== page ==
• 2014 (17thBad Homburg, Rhein-Main-Open”: L. Milov (GER) clear first
  • 2014 (30th)  Bad Wörishofen, ChessOrg Open: Kveinys (LIT) on tie-break
  • 2014 (n/a)   Baku, Open: Inarkiev (RUS) on tie-break
  • 2014 (14thBangkok, BCC Bangkok Open: Vallejo Pons (ESP) on tie-break
  • 2014 (16thBarcelona, Open de Sants, Hostafrancs i La Bordeta: Fier (BRA) clear first
  • 2014 (16th)  Basel, Neujahrs-Open (ex Hilton): Wojtaszek (POL) clear first
  • 2014 (28thsince 1948 Belgrade Trophy, Open: IM (later GM) Pavlidis (GRE) on tie-break
  • 2014 (47thsince 1968 Biel Master Tournament, Open: Adhiban (IND) clear first
  • 2014 (34th)  Bratto, Open: IM (later GM) Pakleza (POL) clear first
  • 2014 (21st)  Bunratty Masters, Open: Jones (ENG) clear first
  • 2014 (51stsince 1956 Canadian Open, in Montreal: Tiviakov (NED) on Armageddon
  • 2014 (6th)   Capo d'Orso, Porto Mannu Open in Palau, Sardinia: Ni, Hua (CHN) clear first
  • 2014 (30th)  Cappelle-la-Grande, Open: Bachmann (PAR) on tie-break (604 players)
  • 2014 (23rdChicago Open, in Wheeling, Illinois: Sargissian (ARM) on tie-break
  • 2014 (36th)  Copenhagen,Politiken-Cup, Open: Bu, Xiangzhi (CHN) clear first
  • 2014 (12thDehli, Open: Gupta (IND) clear first
  • 2014 (18th)  Deizisau, Neckar-Open”: Laznicka (CZE) clear first
  • 2014 (1st)    Doha,Qatar Masters, Open: Yu, Yangyi (CHN) clear first
  • 2014 (23rd)  Dresden, ZMDI Festival, Open: IM Shah Sagar (IND) on tie-break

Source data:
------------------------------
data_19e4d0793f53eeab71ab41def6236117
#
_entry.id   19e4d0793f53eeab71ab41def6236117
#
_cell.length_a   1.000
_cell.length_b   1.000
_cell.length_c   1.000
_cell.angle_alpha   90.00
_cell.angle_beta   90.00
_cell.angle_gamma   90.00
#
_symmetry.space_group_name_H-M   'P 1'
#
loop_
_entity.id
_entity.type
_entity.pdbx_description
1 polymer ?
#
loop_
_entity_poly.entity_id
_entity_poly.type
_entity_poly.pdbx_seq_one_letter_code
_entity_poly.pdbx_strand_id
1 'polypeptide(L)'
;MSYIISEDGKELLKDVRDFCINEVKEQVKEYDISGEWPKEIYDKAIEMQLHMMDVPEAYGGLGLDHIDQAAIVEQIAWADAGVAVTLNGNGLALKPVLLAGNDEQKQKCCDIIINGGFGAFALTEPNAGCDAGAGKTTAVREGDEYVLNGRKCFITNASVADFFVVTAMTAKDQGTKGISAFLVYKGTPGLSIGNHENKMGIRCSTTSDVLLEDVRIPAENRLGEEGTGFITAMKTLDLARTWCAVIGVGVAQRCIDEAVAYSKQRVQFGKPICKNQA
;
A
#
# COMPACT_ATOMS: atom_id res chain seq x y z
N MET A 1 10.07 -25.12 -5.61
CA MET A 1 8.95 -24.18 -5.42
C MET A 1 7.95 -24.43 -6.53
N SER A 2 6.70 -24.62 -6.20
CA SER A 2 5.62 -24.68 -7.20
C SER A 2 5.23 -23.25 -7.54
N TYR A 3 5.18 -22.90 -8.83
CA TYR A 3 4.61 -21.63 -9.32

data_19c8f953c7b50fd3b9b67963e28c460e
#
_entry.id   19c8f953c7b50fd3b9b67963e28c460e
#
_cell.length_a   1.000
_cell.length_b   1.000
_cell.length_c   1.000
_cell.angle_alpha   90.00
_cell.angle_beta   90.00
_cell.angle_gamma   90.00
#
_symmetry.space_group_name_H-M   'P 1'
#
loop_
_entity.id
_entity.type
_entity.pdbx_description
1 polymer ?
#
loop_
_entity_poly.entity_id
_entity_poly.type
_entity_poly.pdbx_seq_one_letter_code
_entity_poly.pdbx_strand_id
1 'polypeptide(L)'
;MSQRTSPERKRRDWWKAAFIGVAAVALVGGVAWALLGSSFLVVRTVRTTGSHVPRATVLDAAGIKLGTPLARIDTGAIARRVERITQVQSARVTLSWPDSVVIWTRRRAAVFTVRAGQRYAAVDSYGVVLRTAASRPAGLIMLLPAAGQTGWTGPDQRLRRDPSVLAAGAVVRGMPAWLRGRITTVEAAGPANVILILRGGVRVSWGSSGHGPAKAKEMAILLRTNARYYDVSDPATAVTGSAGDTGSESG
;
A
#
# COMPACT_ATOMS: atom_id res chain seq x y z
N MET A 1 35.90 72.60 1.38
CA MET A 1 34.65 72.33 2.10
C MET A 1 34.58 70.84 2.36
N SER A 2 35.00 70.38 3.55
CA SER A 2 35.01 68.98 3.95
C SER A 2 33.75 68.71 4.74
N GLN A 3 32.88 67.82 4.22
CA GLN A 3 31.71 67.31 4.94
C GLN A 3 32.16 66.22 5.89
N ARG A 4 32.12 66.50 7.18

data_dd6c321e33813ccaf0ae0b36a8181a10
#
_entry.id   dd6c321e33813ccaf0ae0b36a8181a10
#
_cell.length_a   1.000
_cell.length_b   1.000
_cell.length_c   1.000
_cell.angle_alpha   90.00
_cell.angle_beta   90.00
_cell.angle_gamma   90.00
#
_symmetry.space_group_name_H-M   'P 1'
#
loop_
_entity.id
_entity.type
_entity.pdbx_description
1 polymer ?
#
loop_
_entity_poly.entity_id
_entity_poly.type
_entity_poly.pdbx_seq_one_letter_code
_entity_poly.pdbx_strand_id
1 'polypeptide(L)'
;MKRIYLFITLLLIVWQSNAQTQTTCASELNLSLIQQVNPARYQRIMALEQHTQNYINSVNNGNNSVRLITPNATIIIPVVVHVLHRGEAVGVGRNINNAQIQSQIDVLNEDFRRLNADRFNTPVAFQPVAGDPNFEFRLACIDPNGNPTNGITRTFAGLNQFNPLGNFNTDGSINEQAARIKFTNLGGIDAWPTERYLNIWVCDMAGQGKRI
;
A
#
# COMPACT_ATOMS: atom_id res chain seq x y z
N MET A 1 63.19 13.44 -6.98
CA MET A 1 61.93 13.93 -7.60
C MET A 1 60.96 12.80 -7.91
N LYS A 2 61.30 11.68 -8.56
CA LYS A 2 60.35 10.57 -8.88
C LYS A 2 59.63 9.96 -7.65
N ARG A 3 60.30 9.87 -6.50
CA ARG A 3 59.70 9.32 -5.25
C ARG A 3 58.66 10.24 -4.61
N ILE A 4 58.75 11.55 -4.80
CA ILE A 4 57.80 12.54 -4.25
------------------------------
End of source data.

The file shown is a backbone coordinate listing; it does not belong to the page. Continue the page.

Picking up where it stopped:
• 2014 (16th)  Dubai, “Sheikh Rashid Bin Hamdan Al Maktoum Cup”, Open: Romain (FRA) clear first
  • 2014 (12th)  Gibraltar, Tradewise Chess Festival”, Open: Cheparinov (BUL) play-off
  • 2014 (40thGuernsey Chess Festival, Open: E. Hansen (CAN) clear first
  • 2014 (52ndsince 1963 Groningen Chess Festival, Open: IM Donchenko (GER) clear first
  • 13/14 (89thsince 1920/21 (1895 Summer Congress) Hastings Chess Congress, Open:
    Mchedlishvili (GEO) on tie-break
  • 2014 (18th)  Hoogoveen, Univé, Open: Mikhalevski (ISR) clear first
  • 2014 (17th)   Isle of Man, PokerStars”, in Douglas, Open: Short (ENG) clear first
  • 2014 (19th)  Kolkata (Calcutta), Open (successor of Goodricke): Barbosa (PHI) on tie-break
  • 2014 (11thKuala Lumpur, “Malaysia Open”: Zhang, Zhong (SIN) clear first
  • 2014 (1st)    Las Vegas, Millionaire Chess Open: So (USA), winner K.O. stages
  • 2014 (32nd) Liechtenstein Open, in Triesen: Bogner (SUI) clear first
  • 2014 (4th)    Malta Open, in Sliema: Gundavaa (MGL) clear first
  • 2014 (45thsince 1960 Mar del Plata, (Marcel Duchamp Open): Mareco (ARG) on tie-break
  • 2014 (26th)  Mérida, Yucatán (Torre Repetto Mem), Open: Bruzon (CUB) clear first
  • 2014 (32nd) Metz, Open: IM (third and final GM norm) Shoker (EGY) on tie-break
  • 2014 (10thMoscow, Open: Matlakov (RUS) & Moiseenko (RUS) joint on tie-break
  • 2014 (n/a)   Minsk (Bronstein Mem 90th birthday), Open: Jobava (GEO) on tie-break
  • 2014 (n/a)   National Open, in Las Vegas, Nevada: Kamsky (USA) clear first
  • 2014 (24thNorth American Open, in Las Vegas, Nevada: So (USA) clear first
  • 2014 (8th)    Philadelphia Open, Pennsylvania: Kamsky (USA) clear first
  • 2014 (25th)  Pardubice, Czech Open”: Nisipeanu (GER) clear first
  • 2014 (29th)  since 1964 Reykjavik, Open: Li, Chao (CHN) clear first
  • 2014 (37th)  San Sebastian, Donostia, Open: Vazquez Igarza (ESP) clear first
  • 2014 (44th)  since 1957 Sarajevo, Bosna, Open: Rakhmanov (RUS) clear first
  • 2014 (n/a)   Sochi (Tseshkovsky Mem), Open: Jobava (GEO), clear first
  • 2014 (4th)    Skopje, Macedonia “Karpos Open”: Georgiev (BUL) clear first
  • 2014 (n/a)   St. Petersburg (Chigorin Mem), Open: Ivanisevic (SRB) on tie-break
  • 13/14 (43rd) since 1971/72 Stockholm,Rilton-Cup”, Open: Hammer (NOR) clear first
  • 2014 (16thTrieste, Open: Vovk (UKR) clear first
  • 2014 (115th) since 1900 U.S. Open, in Orlando, Florida: Holt (USA) after play-off